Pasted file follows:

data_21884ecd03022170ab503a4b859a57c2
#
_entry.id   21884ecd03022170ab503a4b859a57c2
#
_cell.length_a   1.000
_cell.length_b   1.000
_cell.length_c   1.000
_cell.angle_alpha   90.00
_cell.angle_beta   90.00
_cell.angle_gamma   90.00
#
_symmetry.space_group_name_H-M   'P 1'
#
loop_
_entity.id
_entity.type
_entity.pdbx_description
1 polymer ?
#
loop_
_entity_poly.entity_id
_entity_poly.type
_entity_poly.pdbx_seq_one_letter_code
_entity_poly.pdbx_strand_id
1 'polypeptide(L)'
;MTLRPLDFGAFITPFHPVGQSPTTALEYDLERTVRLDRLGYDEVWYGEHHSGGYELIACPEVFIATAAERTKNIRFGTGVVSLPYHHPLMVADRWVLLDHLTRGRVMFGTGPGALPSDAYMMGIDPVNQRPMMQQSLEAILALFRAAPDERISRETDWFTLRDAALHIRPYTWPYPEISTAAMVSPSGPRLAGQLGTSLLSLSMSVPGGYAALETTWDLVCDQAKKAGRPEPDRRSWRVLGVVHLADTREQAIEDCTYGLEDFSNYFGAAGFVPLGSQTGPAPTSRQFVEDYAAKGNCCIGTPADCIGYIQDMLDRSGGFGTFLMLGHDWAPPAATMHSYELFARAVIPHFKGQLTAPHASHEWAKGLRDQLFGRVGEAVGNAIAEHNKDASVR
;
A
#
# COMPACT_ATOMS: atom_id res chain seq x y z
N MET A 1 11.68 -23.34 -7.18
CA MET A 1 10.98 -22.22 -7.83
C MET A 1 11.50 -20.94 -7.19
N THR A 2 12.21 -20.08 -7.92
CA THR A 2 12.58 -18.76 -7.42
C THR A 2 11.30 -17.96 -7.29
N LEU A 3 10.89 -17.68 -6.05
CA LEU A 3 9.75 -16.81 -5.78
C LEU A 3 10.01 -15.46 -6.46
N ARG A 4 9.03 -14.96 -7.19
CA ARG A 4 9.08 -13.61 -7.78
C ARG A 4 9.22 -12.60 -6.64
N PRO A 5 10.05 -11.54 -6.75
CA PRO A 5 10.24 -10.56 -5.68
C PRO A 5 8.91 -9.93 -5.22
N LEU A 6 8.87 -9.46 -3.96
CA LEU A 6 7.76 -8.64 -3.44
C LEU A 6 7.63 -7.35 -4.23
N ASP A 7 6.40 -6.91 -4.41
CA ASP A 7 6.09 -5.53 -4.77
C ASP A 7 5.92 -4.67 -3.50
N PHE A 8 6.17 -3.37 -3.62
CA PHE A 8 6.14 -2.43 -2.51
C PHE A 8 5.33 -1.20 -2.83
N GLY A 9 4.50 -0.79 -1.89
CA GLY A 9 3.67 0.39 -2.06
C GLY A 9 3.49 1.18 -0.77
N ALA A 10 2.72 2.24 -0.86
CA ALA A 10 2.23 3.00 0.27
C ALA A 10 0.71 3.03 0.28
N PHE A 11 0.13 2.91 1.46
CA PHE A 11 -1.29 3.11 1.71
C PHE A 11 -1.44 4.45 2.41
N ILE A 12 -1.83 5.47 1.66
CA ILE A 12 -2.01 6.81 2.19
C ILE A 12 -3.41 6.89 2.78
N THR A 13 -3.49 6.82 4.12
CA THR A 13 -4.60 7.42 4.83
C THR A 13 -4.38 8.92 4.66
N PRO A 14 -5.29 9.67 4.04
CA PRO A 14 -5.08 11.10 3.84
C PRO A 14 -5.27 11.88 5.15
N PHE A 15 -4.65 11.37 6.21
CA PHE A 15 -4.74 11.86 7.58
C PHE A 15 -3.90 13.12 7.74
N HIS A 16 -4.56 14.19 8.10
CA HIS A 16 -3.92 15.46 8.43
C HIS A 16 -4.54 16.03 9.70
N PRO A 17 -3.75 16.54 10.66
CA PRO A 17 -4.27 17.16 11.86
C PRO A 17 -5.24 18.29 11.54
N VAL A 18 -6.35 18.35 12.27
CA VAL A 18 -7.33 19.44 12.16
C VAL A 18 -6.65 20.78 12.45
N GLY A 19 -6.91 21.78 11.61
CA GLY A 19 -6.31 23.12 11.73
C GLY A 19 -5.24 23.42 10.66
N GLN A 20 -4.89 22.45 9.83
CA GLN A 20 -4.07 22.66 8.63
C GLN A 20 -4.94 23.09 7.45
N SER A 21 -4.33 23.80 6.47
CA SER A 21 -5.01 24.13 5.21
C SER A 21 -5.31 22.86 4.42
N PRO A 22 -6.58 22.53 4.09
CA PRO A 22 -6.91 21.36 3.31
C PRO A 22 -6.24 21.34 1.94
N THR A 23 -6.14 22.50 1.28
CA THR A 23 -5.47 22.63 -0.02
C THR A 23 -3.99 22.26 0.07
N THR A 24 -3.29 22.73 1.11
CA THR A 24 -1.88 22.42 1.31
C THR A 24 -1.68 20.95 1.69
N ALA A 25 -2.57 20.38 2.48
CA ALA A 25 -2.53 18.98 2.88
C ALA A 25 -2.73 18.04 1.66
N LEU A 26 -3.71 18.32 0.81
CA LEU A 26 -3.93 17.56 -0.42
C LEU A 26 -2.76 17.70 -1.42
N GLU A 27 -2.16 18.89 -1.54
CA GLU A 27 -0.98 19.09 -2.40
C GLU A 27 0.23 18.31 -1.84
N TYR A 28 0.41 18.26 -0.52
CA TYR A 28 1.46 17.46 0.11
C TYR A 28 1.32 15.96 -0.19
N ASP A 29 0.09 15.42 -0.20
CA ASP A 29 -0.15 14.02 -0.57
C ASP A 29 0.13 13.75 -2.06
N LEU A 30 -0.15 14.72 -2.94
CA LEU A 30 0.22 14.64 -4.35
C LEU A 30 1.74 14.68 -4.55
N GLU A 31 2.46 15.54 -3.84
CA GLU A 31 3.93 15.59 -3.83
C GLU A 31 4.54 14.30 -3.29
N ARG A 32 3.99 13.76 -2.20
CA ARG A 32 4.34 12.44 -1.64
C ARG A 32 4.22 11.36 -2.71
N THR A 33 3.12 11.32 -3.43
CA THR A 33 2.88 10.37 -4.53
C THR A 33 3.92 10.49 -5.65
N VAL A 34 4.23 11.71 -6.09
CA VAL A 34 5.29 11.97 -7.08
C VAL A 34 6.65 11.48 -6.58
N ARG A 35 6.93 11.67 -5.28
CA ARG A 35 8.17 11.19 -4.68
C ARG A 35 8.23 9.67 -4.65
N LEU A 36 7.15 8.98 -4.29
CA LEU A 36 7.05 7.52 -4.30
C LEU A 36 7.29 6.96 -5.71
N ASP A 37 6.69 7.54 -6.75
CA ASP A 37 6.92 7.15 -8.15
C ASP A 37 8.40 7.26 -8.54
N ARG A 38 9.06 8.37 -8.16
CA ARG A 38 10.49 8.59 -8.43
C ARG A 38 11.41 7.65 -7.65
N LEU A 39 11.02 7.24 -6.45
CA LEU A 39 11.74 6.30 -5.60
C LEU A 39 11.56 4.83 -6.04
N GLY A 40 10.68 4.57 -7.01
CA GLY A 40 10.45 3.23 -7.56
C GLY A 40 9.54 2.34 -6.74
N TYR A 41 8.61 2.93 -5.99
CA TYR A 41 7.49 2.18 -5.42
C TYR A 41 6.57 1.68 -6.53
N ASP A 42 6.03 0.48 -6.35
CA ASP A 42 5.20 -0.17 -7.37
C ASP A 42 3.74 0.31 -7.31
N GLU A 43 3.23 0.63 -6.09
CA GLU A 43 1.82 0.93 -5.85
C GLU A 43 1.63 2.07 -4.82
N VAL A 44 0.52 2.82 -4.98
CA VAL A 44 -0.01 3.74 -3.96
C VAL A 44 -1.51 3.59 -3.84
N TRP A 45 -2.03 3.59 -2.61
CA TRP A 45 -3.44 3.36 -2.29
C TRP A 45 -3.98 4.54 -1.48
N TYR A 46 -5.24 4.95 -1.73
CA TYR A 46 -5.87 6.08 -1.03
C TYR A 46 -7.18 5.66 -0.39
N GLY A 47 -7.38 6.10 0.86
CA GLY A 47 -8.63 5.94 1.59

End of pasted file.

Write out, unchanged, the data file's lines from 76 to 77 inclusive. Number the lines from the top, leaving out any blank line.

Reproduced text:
N HIS A 16 -4.56 14.19 8.10
CA HIS A 16 -3.92 15.46 8.43